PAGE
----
Learn more about our impactLearn more about our impact
WWF works to sustain the natural world for the benefit of people and wildlife, collaborating with partners from local to global levels in nearly 100 countries.
“I’ve always had a real appreciation for nature,” Kathleen McLaughlin says. “My earliest memories are of time spent in nature—camping, hiking, being out on the lakes with my family in Minnesota, and listening to my dad play his banjo by the campfire.”
As she was growing up, McLaughlin’s family moved back and forth between Minnesota and Arizona. Ultimately, she felt most at home in Arizona. “We’d go up into the mountains and go hiking and camping there. I just feel at peace in the desert and the mountains.”
When McLaughlin was a teenager living in Arizona, she became increasingly aware of the importance of water. For a school project, she created a public service announcement for a local television news station on why water was essential for humanity and nature and what people could do to help conserve it. She says this project was the beginning of her awareness “that we are part of nature—and that we need to alter how we live to sustain it.”
McLaughlin studied politics, engineering, and economics and eventually went on to work at the global consulting company McKinsey to learn about the role of business in bringing about social change.
She put that experience to work when she joined Walmart in 2013. In her role leading Walmart’s sustainability efforts (she also heads up the Walmart Foundation), McLaughlin focuses on “serving customers and communities in a way that creates opportunity for them and also enhances the environmental and social sustainability of our business for people at Walmart and throughout our supply chains.”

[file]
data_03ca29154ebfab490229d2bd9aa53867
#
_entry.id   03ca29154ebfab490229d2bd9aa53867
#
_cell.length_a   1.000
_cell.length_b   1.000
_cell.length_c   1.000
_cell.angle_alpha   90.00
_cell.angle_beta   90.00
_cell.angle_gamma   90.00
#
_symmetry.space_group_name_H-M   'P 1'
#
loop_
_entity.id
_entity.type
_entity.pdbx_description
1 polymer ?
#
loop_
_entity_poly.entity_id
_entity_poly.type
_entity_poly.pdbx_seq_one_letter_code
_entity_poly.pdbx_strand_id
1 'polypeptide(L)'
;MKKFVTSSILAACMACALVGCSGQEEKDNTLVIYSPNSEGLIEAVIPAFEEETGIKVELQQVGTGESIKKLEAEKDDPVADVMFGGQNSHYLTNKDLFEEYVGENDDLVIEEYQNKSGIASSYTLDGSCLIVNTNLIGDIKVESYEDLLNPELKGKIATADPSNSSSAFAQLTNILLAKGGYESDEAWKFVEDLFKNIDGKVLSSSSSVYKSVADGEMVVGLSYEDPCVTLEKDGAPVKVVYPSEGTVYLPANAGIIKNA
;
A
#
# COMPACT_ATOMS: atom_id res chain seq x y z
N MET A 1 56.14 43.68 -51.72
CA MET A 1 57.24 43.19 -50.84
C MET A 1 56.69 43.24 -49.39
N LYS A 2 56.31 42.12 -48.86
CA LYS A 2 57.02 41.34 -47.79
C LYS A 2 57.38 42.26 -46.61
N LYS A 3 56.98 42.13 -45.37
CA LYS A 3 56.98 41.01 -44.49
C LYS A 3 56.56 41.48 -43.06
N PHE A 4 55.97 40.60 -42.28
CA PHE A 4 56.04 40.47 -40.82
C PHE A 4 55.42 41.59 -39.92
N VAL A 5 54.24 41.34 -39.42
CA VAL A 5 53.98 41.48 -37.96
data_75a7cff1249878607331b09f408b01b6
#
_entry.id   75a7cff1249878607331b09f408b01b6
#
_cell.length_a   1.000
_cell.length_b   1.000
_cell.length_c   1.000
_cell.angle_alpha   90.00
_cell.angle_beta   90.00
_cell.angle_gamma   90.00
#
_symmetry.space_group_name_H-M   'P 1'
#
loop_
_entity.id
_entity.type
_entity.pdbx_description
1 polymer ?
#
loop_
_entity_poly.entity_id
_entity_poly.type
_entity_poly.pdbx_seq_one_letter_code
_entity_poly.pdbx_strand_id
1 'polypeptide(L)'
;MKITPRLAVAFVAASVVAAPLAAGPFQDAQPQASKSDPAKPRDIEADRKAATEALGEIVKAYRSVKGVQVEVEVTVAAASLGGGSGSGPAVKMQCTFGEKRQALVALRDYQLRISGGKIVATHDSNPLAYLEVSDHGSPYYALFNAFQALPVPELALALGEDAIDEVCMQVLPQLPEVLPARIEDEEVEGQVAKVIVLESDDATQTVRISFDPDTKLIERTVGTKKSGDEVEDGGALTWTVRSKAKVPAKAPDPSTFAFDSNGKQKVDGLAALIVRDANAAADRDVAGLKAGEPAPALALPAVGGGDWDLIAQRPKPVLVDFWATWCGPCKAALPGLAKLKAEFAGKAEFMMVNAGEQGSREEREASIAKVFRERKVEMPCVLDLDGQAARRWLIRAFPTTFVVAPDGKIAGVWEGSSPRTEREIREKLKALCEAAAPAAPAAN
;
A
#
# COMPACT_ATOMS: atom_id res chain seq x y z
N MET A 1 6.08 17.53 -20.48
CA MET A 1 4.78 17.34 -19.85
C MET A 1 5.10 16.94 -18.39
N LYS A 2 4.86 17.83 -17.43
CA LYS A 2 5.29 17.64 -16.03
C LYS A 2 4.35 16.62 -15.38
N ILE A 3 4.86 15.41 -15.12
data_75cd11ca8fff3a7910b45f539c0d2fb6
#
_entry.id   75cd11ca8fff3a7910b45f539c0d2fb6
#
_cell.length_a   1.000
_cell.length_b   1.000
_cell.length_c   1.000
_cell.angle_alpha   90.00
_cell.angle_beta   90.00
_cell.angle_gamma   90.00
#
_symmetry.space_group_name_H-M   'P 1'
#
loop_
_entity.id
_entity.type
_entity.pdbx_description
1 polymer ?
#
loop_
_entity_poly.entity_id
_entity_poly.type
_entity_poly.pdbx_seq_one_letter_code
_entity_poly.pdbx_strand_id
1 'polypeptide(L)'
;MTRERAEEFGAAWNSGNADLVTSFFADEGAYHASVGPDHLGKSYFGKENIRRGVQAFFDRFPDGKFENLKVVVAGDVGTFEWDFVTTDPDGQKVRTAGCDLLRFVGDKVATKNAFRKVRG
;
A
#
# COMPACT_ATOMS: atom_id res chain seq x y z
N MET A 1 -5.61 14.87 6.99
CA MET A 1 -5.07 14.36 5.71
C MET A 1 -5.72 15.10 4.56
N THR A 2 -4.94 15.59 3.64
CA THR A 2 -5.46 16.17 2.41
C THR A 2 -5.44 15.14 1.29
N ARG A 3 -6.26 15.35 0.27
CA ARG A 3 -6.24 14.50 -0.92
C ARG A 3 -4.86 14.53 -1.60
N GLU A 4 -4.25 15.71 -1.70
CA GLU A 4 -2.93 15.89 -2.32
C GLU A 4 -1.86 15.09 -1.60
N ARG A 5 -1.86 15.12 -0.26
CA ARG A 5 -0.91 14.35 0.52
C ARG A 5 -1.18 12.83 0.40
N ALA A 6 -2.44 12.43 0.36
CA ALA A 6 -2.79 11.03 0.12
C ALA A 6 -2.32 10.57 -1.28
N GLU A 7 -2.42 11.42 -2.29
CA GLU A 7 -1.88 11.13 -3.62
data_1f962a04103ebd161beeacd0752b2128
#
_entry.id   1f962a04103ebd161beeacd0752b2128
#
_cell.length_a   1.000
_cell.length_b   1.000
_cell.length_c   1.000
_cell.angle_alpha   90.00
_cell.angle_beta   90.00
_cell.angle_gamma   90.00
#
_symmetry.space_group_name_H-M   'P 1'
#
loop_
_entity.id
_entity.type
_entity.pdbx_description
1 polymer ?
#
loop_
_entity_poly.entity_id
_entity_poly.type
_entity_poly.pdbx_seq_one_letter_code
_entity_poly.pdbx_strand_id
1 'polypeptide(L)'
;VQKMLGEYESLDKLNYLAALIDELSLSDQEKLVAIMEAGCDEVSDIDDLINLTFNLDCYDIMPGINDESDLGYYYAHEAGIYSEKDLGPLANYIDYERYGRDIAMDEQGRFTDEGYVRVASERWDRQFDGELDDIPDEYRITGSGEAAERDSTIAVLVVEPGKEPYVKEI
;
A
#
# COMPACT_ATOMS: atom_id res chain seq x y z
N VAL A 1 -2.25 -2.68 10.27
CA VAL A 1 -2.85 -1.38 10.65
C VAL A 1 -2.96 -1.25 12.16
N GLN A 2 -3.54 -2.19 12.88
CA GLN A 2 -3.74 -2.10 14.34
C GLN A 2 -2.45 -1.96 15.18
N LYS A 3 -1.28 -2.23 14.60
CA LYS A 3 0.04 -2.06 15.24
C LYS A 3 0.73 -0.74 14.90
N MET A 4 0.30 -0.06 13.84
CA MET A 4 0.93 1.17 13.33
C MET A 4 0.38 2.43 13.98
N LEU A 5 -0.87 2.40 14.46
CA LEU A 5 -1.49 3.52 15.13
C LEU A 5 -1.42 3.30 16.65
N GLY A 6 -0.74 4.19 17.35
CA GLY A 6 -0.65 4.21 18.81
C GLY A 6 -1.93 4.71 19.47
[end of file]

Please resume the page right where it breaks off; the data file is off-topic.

She continues, “I think the big shift that’s happened in the last 10 years is that corporate leaders have moved beyond viewing sustainability solely as a matter of responsibility or obligation. The understanding now is that sustainability is essential to the long-term success of the business; it is a matter of creating shared value for employees, suppliers, customers, and everyone we work with.”
Reflecting on the confluence of an increased global awareness of sustainability with the undeniable impacts of climate change, McLaughlin says that “rising storm intensity, prolonged droughts and rain events, extreme temperatures—all of these physical effects of climate change are already affecting retail businesses like ours. For example, a hurricane as significant as Ian puts many of our customers and associates in harm’s way; facilities are closed, businesses are disrupted. So while there are multiple reasons why having a strong approach to sustainability is critical, chief among them is that we’re all human beings, and we live on the same planet, so we need to take care of it.”*
McLaughlin joined WWF’s Board of Directors in 2021, but Walmart and WWF have worked together for much longer. She sees Walmart’s partnerships with WWF—around Project Gigaton and other corporate climate action, sustainable supply chains, and more—as key to transitioning retail sector practices for the good of business, the economy, communities, and the planet.
“There is a growing awareness of the climate and nature crisis,” she says. “The commitment of so many to address it and to transform the way we live gives me hope that we can meet the challenges ahead of us.”
* This interview took place in September 2022, as Hurricane Ian was bearing down on Florida.